We sat on the ground together, huddled in front of the large wooden doll house on a Sunday morning, as she carefully placed her Littlest Pet Shop animals together on the balcony. I realized Wylie’s curly hair was getting longer than mine, and how I had seen it grow since it was only a short, strawberry blonde mop sitting atop her head. Wylie’s parents, Becca and Bill, were out on their usual sunday morning run. It had been almost two years since I began babysitting for Becca and Bill, and Wylie was now a bright four year old, eager to go to kindergarten. Most weekends I’d babysit for them on Sunday mornings, and occasionally Friday or Saturday nights. On our Sunday playdates, Wylie and I would blow up the moon bounce in the backyard that Bill’s brother had mistakenly bought full size. My Sunday visits were normally relaxed, short, and sweet, but it hadn’t always been that way.
The job began after my sister, who had babysat for them only two times, was forced to bail out one Saturday night. After my mom recommended me for the job, I met Becca for the first time. Becca is a tall, athletic woman, whose darker, sandy blonde hair was unlike her daughter’s. That first night, their home was being renovated, something for which she apologized profusely. Both she and Bill seemed eager to leave the house and go out, as she rambled off a list of reminders including “if she doesn’t eat the vegetables it’s no big deal” and “don’t let her bring any of the hard toys to bed”. She finished off her list with a warning: “She has been fussy all day, and so she’ll probably whine about us leaving. If she cries, just let her cry it out.” As the couple moved swiftly out of the back door, the tears came rolling.
It was one of my first real babysitting experiences; I had never dealt with a 2 year old before, let alone a crying one. She began to panic, and her cries turned into screams as her parents drove out of the garage and down the long driveway. Her small, red hands were pressed against the glass of the back door, and she peered out, periodically stomping her feet in anger and confusion. I was frozen. I wanted so badly to say the right thing, stop her crying and have her look at me and smile. Becca had told me to let her be, to not give her the satisfaction, but I caved. I knelt down next to her and pulled her hair out of her face. I frantically shhh-ed her and told her that things would be okay. Like I had feared, she didn’t stop there. She yelled for her mother in a language I can only describe as somewhere between Smeagol and the Cookie Monster. I knew I had to do something, but it was my first time babysitting for this little girl and I didn’t want her to see me as the person that comes to replace her parents and yells at her. I grabbed her a paper towel to dry her tears and told her to look at me. She looked up and focused on me for the first time.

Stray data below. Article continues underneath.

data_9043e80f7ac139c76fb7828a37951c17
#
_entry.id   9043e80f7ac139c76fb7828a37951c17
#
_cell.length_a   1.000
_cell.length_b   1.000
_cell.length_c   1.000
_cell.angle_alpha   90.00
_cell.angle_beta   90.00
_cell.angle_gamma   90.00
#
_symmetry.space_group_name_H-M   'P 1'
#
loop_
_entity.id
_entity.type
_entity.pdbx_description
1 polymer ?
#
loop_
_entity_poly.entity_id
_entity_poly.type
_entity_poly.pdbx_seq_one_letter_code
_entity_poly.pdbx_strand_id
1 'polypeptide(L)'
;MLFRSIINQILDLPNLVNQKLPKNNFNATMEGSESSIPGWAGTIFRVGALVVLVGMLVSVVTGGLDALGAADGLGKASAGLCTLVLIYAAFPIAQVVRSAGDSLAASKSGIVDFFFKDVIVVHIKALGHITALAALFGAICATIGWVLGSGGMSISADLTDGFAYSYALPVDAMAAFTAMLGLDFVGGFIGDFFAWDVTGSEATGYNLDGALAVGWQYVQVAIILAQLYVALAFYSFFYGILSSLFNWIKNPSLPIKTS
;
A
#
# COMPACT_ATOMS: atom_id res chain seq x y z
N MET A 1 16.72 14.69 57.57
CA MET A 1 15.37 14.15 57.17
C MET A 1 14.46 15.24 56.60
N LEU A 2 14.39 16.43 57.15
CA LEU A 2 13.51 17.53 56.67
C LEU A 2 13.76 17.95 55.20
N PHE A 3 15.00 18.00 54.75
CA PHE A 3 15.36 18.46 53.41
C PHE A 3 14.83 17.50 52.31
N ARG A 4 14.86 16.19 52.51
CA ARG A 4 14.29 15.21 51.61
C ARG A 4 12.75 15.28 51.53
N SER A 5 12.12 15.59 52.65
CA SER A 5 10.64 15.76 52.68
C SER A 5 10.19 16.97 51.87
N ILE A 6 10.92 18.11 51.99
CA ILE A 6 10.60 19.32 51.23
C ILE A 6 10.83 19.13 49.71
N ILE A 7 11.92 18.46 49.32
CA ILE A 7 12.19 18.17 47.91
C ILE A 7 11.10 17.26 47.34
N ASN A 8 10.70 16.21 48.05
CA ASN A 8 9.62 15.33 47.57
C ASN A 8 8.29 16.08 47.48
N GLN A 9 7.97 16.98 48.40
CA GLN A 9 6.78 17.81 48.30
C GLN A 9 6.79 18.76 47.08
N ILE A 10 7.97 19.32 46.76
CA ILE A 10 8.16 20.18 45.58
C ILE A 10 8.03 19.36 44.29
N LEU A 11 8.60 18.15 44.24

“Wylie, it’s gonna be ok. Your parents are going to be home soon,”
She stared up at me with red puffy cheeks and snot dripping from her nose. She asked me, timidly,
“Wiw dey be home befow I go to bed?”
I looked at her, half shocked she said something to me, half relieved that she wasn’t crying. Becca and Bill had shown me where her diapers were and how to put them on, extensively detailed their tuck in routine, and of course they had told me which setting was correct on her nightlight/ white noise maker. I knew that her parents would not be home before I put her to bed, and yet,
“Yes, they will be home very soon.”
With that, we went on with our night. Wylie calmed down and ate her dinner, got in her PJ’s, brushed her teeth, and I read her favorite books to her. By the end of the night, she went to bed peacefully. I thought about what I had said after I had finally put her to bed that night. Why did I lie to this little girl? What sort of person does that? It startled me how quickly I had said it. I was so ready to please her when I wasn’t even supposed to indulge her in the first place. But she didn’t remember my promise, or ask about her parents again that night. I got away with it, and it felt good.
My visits with Wylie carried on that way. I couldn’t count the many times Wylie has been in a bad mood and I’ve told her what she wants to hear, or the times I’ve said words she’d never heard, and most times I give halfhearted explanations that she misinterprets. These aren’t lies, I reassure myself, they are mistakes that will be fixed with experience. Because roasted and cooked are almost the same word, and she probably won't bring up the time she complained about her parents being gone on a cloudy Sunday morning. But my lies run deeper than she knows. Mine are lies born out of awkward encounters with middle school boys, Christmas gifts that I “didn’t mean to open”, and all of the pretzels I got for free on pretzel day. If you ask my old friends or family who knew me when I was in elementary school what I was like, most would say I lied. A lot. My family makes fun of me now for the things I would say to get myself out of obligations or to get what I wanted. In Tim O’Brien’s “The Things They Carried”, he discusses what it means to tell a true story in war. He notes that often times, the real story of an event is not only less interesting than the one you tell, but sometimes, it is less true. At the peak of my dependance, I would tell elaborate lies purely for the attention I received from the story- something that I didn’t admit the reason to until it was too late.